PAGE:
I commented in a recent post about the name-calling that I sometimes see in the blogosphere. One of the problems with blogs is that so many of the comments are posted anonymously and that means that people can avoid accountability. One of my friends said that she prefers comments on Facebook where anonymity is harder to pull off. But there are still rude and condescending comments on Facebook and I have decided to confront those who post such comments.
Yesterday there was a batch of comments about a link I had posted on my Facebook page. The link was about Chick-fil-A's links to anti-gay organizations. When one person defended Chick-fil-A, several people weighed in. The person's response to one of them began, "I'm assuming either a limited experience with, or an influencing involvement in, homosexuality." Later I confronted the person on what I saw as a very condescending comment, one that might have been interpreted as an assertion that the person he was addressing was either too inexperienced to be able to have a rational opinion about homosexuality or had been brainwashed. The response I got was that no offense was intended. I will assume that that was true, but unintentional rudeness is still rudeness.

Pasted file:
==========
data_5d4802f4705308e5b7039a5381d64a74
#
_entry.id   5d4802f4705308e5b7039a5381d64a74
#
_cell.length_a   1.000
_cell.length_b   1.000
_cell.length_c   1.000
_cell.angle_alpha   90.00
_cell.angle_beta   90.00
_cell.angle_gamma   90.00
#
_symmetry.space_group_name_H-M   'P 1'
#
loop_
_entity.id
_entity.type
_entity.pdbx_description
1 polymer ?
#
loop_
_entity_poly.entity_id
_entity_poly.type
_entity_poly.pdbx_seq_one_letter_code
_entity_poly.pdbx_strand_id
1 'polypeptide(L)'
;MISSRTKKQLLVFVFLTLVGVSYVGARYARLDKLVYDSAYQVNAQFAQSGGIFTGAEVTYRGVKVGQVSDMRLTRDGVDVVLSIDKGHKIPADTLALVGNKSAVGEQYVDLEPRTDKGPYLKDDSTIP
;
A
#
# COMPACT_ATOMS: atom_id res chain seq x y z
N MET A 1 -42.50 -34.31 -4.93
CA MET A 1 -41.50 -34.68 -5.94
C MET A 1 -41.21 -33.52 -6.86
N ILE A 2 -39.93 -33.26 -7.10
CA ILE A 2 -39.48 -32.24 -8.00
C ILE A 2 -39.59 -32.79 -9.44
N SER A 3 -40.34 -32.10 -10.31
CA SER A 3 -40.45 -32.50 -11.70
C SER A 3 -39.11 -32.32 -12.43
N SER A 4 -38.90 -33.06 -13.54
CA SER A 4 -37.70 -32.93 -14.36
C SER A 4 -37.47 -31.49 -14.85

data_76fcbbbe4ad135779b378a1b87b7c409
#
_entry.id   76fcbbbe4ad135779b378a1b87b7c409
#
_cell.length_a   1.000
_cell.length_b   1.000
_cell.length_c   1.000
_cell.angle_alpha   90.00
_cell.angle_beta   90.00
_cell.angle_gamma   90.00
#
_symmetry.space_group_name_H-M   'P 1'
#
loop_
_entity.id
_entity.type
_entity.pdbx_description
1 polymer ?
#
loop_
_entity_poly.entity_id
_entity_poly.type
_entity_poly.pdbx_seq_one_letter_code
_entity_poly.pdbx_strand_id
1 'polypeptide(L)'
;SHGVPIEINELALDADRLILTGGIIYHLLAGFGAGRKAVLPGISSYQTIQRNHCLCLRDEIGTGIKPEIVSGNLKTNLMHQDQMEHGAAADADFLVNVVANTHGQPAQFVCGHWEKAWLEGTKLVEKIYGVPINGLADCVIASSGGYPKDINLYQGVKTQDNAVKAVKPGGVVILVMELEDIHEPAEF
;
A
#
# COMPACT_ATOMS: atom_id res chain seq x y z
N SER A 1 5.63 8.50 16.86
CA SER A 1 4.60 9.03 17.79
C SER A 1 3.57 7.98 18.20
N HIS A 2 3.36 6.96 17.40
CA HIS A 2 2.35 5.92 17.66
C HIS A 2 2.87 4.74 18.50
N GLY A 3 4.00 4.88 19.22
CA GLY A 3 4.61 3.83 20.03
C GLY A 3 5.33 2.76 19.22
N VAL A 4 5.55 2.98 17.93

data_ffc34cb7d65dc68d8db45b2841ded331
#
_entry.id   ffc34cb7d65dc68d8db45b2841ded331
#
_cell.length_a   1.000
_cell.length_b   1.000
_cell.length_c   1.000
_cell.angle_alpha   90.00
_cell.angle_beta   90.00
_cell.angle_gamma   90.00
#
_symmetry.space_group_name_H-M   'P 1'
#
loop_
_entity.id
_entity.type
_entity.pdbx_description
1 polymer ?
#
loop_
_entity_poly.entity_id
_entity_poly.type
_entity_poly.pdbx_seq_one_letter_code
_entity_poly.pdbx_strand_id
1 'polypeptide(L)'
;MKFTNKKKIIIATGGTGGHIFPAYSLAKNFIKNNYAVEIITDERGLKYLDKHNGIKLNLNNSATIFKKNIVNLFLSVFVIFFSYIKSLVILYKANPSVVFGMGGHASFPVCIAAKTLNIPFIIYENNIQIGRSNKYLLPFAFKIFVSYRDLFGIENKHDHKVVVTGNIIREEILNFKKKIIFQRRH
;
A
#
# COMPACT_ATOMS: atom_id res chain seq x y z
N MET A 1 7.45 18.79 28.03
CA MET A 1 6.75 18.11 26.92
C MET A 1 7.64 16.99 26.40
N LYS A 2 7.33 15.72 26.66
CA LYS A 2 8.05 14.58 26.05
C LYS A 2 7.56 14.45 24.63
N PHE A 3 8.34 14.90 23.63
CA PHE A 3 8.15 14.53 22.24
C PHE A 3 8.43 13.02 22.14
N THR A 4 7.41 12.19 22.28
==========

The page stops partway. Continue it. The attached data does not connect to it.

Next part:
Blogs and Facebook and other media have provided ways for us to communicate with wider circles of people. I tend to post on Facebook links to blogs that I find valuable and have been thanked by friends for introducing them to blogs they might never have discovered. But new media present us with some of the same old challenges of maintaining a level of civility in discussing serious - or not-so-serious - matters. I remember navigating some difficult conversations with family members about the Viet Nam war a generation ago. Just as we learned then that we could endanger relationships by poorly thought out comments, so we need to learn to more thoughtful in using these new media. In the same way that SPAM makes e-mail less valuable and at times seem destined to make it useless, so rudeness in comments on blogs or Facebook makes these tools less valuable. I think we need to take the time to hold one another accountable for lack of civility and be willing to be held accountable ourselves. Higher standards of behavior are unlikely to be effectively imposed from above, but we can make a difference.